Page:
Knee-jerk reaction in the aftermath of the Paris attacks might actually not be helping to resolve the Syrian crisis, writes Lina Khatib, in an op-ed for Al Arabiya, urging for greater coordination among the concerned actors: “the global reaction to the Paris attacks is playing right into ISIS’s hands....Countries feel pressured to show their people that they are doing something about the group, either to avenge them or defend them. They turn inward, driving their attention to domestic security, while also feeling the pressure to act externally. This translates into the kind of external military action that is at best symbolic and at worst not thought through....It is tempting to see the group as the problem, but it is in fact the symptom. The underlying problem is the continuation of the Syrian conflict....Military action alone will not defeat ISIS. It must be coupled with a political plan that addresses the root cause behind its existence. Otherwise the international community’s well-meaning reactions and interventions will only to serve to feed the beast.”
But according to Arab News’ Abdulrahman Al-Rashed, the disagreement over Syria might not be just a result of a lack of coordination or cooperation, noting that the problem is that many countries are unsure about what their policy ought to be: “Due to the Syrian situation, the region is witnessing new political blocs and alliances. I believe that Gulf states are facing one of the most difficult challenges right now because Iran, Syria and Iraq are all in line with the Russian camp. Meanwhile, Turkey has the protection of NATO. As for Saudi Arabia and its partners in the Gulf Cooperation Council (GCC), it is a period of uncertainty, because not all members of the bloc have decided on a stance yet. Historically, they are siding with the western camp and are still associated to it on the military front. But at the same time, they do not see in the United States a reliable ally if the conflict expands and reaches the Gulf region.”
Another big unknown that adds to the overall uncertainty in the region is the future of the Russian-Iranian relationship, which according to Hassan Barari is unlikely to continue undisturbed for too long in the future: “The apparent agreement between Putin and his Iranian counterpart on Syria may conceal the fact that their coalition will most likely be short-lived. Obviously, the two sides are as much competitors as allies....Though they work together to keep Assad in the saddle, their cooperation is driven by different objectives and indeed by a lack of mutual trust. Unlike Iran who views Hezbollah as the ultimate objective in its support for Assad, Russia does not really care about Hezbollah....In brief, that Assad should remain in the saddle is an agreed upon objective between the Russians and the Iranians. And yet, beyond this objective, it is hardly possible for Iran and Russia to see eye to eye on many issues in Syria.”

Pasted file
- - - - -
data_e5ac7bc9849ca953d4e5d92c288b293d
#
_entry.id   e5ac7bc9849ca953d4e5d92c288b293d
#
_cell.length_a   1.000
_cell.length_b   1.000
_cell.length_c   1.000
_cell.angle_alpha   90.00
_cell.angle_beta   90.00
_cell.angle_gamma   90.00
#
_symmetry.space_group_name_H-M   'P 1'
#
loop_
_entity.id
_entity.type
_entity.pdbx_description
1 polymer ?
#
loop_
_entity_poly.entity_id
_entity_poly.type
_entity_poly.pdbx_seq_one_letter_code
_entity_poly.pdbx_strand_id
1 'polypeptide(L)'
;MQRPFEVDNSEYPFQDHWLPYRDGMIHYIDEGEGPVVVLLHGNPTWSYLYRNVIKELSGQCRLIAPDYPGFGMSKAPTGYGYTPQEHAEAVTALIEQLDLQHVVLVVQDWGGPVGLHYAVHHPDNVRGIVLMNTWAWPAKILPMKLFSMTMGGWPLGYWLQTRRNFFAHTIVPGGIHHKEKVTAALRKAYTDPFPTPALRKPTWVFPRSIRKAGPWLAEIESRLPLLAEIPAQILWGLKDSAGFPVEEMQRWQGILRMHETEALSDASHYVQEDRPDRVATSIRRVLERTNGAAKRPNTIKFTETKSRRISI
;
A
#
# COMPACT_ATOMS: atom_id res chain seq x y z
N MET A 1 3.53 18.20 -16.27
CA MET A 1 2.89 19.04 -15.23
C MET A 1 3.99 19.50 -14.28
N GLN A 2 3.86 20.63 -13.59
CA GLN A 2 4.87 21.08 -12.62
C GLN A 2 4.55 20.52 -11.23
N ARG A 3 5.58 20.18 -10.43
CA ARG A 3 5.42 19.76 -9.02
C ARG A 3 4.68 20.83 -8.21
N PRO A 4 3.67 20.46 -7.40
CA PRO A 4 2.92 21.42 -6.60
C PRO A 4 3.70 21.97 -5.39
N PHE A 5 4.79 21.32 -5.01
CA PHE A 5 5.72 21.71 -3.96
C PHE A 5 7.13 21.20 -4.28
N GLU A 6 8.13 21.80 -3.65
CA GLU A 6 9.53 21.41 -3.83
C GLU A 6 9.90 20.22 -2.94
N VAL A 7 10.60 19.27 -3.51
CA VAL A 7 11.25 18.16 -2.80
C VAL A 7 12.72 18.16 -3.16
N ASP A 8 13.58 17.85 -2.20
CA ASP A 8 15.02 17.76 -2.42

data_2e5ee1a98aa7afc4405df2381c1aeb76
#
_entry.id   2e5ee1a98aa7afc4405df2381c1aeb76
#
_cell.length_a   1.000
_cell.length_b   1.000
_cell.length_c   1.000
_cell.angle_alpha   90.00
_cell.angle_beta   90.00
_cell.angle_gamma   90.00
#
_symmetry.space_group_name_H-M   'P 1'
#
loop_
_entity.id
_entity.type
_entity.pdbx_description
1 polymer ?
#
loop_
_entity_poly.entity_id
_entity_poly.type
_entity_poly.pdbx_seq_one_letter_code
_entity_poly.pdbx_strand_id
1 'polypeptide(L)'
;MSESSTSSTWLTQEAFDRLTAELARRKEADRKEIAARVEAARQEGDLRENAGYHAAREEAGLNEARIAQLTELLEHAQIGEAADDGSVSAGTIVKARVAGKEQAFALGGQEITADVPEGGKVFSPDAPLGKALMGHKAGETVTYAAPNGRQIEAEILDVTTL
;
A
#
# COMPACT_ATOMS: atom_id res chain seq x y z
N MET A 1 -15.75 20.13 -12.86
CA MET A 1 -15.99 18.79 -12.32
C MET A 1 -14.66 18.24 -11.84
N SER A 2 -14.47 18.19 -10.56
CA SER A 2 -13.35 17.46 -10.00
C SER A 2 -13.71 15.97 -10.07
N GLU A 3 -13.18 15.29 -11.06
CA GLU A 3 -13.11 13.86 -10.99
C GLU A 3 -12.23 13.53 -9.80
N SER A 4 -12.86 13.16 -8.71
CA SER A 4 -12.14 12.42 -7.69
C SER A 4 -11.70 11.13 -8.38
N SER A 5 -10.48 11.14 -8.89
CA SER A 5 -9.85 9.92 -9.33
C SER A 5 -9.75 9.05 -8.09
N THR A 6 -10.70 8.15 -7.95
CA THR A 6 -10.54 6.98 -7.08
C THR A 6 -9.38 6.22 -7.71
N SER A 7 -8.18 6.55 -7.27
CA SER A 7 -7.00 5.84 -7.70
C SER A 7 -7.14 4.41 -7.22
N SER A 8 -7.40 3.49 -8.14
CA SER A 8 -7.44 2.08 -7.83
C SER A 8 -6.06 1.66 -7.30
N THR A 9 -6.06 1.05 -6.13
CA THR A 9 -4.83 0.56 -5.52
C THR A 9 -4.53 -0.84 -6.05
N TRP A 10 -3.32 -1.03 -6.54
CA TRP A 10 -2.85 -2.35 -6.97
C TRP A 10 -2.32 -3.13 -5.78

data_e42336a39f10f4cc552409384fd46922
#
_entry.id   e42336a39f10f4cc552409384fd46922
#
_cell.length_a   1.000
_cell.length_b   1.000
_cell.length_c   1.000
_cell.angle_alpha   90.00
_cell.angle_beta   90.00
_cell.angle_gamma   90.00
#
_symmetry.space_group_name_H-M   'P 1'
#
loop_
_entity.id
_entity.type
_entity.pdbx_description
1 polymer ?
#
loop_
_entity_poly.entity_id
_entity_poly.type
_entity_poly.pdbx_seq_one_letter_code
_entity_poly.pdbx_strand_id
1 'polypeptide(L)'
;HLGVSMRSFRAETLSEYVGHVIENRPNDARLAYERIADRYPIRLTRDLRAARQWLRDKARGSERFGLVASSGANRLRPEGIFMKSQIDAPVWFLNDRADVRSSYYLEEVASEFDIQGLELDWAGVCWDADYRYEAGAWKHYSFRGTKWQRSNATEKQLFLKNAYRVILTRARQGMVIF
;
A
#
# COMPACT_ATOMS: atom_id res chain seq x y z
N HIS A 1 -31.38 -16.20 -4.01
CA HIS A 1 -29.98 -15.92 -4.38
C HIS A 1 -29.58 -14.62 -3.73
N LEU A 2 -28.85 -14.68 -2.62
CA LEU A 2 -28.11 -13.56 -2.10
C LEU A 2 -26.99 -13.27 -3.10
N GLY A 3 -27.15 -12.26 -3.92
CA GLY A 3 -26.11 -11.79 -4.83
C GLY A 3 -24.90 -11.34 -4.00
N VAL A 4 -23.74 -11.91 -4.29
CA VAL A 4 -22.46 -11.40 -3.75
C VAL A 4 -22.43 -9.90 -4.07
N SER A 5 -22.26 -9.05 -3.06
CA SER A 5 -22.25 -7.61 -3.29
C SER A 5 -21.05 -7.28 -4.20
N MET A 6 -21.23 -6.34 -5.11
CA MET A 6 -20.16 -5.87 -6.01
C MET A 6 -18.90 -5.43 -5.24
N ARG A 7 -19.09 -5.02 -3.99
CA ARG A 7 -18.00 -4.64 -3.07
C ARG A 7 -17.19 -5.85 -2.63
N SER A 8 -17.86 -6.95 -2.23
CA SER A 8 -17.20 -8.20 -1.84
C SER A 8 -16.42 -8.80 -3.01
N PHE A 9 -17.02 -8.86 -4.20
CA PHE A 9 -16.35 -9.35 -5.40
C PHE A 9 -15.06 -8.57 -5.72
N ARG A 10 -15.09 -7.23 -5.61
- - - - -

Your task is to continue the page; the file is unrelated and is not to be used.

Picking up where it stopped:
There is a general sense though that, as a recent Jordan Times editorial puts it, in the end, the Syrian question will likely be resolved by greater cooperation between Russia and the United States: “Syria has become the theatre for both direct and proxy fights. Two coalitions of powers seem to be working at opposite poles: one led by the US and including some 65 nations, and one made up of Russia, Iran and Hizbollah, with each waging its own war against Daesh. Internationally, the Western alliance appears to enjoy wider support, but this is not a popularity competition. It is counterproductive, to say the least, to work from differing sides of the fence....If they indeed want to be effective, all those involved in the fight against Daesh should pool their resources, including their air power. As long as the two coalitions are at loggerheads, Daesh could emerge the winner. The fate of Syrian President Bashar Assad must not stand in the way of efforts to reach a compromise, indeed an agreement, on how to defeat Daesh. Surely both Washington and Moscow have this as the overriding goal of their involvement in Syria.”